Pimkina and Albertini also took inspiration from nature to enhance the feeling that iO is a respite from big-city life. They commissioned French artist Stéphanie Marin to create a translucent textile installation—an airy assemblage that mimics a  cluster of puffy cumulus clouds—to hang above the upstairs waiting-area banquette. For the same space downstairs, they set a velvet-upholstered sofa in front of a grove of olive trees—“a Mediterranean touch,” Pimkina notes. A group of frosted-glass pendant fixtures overhead evokes rain while the cast-concrete coffee table in front has an indented bowl filled with sand and Brazilian quartz crystals. “While waiting, customers get a feeling of healing power,” Albertini explains.

Oak forms the cus­tom reception desk and the product-display surround. Photography by Mikhail Loskutov.

Those details underscore the fact that, unlike the spa’s original scheme, Asthetíque’s cannot be characterized as specifically Russian. It’s a more contemporary, universally appealing response to the global phenomenon of high-achieving women seeking life balance by turning to wellness and self-care. But at the same time, the designers have taken pains to infuse iO’s interior with its own instantly recognizable visual identity, most conspicuously by embossing, debossing, or painting the
micro-cement walls with a galaxy of Henri Matisse–like motifs—leaves, female nudes, stars, planets—and studding the upstairs floor with inlaid brass “iO” logos. “The original concept was over-the-top and more-is-more, but it wasn’t calming or particularly unique,” Albertini says. “Now, there are unusual shapes, one-of-a-kind lighting, and hieroglyphic-style art. It’s minimal, but memorable.”

Read more: Russian Aeronautics and Space Travel Set the Theme at Moscow’s Cafe Polet by Asthetíque

Nearby, real olive trees backdrop the waiting area. Photography by Mikhail Loskutov.
Custom bas-relief leaves, nudes, and astral bodies reminiscent of Henri Matisse paper cutouts festoon the manicure-room walls. Photography by Mikhail Loskutov.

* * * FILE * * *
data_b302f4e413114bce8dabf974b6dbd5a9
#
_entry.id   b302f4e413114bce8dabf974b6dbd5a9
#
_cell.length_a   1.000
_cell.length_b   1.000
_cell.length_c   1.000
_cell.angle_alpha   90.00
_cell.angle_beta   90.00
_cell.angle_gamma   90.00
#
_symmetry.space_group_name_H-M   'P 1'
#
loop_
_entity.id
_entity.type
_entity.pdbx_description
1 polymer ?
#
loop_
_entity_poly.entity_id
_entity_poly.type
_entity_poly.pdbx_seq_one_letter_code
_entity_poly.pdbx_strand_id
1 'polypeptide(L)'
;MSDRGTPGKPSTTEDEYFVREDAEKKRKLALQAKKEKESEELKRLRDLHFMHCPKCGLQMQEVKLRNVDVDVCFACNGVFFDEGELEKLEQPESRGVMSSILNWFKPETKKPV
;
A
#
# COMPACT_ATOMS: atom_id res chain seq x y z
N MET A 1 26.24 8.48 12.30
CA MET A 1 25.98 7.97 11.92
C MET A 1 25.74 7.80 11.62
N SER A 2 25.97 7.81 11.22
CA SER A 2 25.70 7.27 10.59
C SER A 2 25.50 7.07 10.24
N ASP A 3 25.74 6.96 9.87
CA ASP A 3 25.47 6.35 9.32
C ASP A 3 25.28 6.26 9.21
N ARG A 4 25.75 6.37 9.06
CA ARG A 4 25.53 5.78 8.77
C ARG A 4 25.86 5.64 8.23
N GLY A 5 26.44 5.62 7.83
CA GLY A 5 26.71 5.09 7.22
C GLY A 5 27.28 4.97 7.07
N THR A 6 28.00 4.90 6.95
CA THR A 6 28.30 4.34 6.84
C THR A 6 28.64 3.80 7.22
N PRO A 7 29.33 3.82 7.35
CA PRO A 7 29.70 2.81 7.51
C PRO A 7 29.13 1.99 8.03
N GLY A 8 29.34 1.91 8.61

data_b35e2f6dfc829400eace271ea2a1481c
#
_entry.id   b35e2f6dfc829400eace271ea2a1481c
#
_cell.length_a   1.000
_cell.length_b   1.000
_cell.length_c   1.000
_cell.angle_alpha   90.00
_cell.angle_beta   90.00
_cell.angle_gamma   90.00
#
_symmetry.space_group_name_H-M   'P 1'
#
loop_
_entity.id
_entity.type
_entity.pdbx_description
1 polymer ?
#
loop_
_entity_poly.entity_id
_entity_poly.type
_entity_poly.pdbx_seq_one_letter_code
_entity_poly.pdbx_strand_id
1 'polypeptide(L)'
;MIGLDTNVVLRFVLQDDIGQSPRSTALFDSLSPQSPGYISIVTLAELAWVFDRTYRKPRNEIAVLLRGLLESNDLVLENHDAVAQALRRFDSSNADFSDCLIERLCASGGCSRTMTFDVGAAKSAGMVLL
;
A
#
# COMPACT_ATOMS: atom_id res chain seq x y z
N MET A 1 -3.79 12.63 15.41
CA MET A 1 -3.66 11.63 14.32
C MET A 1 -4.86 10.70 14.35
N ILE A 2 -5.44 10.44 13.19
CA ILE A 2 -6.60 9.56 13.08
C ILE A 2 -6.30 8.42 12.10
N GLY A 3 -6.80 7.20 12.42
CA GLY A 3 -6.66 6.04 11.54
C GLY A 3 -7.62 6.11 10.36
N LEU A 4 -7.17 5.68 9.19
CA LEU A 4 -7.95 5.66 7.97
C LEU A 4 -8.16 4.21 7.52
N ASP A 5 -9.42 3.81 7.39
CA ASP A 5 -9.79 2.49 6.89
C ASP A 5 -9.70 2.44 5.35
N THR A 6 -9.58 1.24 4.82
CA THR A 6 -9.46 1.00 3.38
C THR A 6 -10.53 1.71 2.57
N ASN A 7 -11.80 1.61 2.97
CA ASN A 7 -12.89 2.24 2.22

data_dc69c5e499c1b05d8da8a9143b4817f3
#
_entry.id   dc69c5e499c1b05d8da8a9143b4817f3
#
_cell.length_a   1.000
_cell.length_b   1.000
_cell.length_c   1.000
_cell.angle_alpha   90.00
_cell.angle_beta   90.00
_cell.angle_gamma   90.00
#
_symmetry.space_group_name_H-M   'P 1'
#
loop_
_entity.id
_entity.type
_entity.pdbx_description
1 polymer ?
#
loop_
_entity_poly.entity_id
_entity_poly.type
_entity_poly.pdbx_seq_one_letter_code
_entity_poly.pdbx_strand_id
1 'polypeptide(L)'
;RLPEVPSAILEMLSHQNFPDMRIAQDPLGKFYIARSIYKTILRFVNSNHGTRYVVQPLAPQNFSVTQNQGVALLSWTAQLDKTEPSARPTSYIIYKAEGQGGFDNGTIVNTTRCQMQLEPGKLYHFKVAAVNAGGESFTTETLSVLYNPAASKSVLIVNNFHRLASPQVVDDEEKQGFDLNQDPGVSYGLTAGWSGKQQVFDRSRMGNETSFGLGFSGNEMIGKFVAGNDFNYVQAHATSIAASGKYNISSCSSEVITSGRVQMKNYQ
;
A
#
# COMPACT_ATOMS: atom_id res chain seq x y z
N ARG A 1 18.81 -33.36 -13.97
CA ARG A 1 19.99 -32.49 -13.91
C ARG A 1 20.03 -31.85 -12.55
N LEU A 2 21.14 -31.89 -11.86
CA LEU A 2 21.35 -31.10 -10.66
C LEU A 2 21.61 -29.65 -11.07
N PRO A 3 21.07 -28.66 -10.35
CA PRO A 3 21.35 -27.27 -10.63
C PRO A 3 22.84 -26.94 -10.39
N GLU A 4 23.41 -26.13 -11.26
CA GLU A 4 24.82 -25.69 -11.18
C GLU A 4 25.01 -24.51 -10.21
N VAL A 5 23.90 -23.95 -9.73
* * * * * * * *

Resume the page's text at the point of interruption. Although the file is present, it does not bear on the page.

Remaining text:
In a powder room, LEDs set in a channel around the edge of the custom terrazzo vanity create a flattering glow for selfie-taking. Photography by Mikhail Loskutov.
Painted wall motifs extend onto doors. Photography by Mikhail Loskutov.
Inlaid brass letters from the salon’s logo dot the floor of the upstairs waiting area. Photography by Mikhail Loskutov.
A light-diffusing textile installation by Stéphanie Marin hangs over the upper waiting area’s velvet-upholstered custom banquette. Photography by Mikhail Loskutov.
Tracks for adjustable spotlights—a salon necessity—are recessed into the ceiling to lessen the system’s overall visual impact. Photography by Mikhail Loskutov.
The spa’s signature wavy walls, here enclosing another powder room, were made by spackling drywall with level-five finish plaster and sanding it to super smoothness. Photography by Mikhail Loskutov.
Cus­tom oak and marble cabinetry in a treatment room echoes the project’s wavy, feminine theme. Photography by Mikhail Loskutov.
On the ground floor, a custom gradient-glass partition separates the hairdressing stations from the waiting area while retaining a feeling of openness. Photography by Mikhail Loskutov.

Project Team: 
Ilya Mozgunov; Anna Lutaeva; Denis Kleimenov; Igor Khrupin: Asthetíque.

Product Sources: Studio Ardo: Custom Tile Mural (Treatment Room), Wall Tile (Powder Room 2). Sfera Decora: Custom Pendant Fix­ture (Reception). Takara Belmont: Salon Chairs (Shampoo Station, Treatment Room). Omniton: Custom Terrazzo Vanity (Powder Room 1). Fima Carlo Frattini: Sink Fittings (Powder Rooms). Smarin: Custom Textile Installation (Upstairs Wait­Ing Area). Salini: Sink (Powder Room 2). Throughout: P.S People: Custom Furniture. Dream Light: Lighting. Outstaff Cement: Micro Cement.

Read more: Ice Scream by Asthetíque is a Neon Confection of a Liquid Nitrogen Ice Cream Parlor

Recent Projects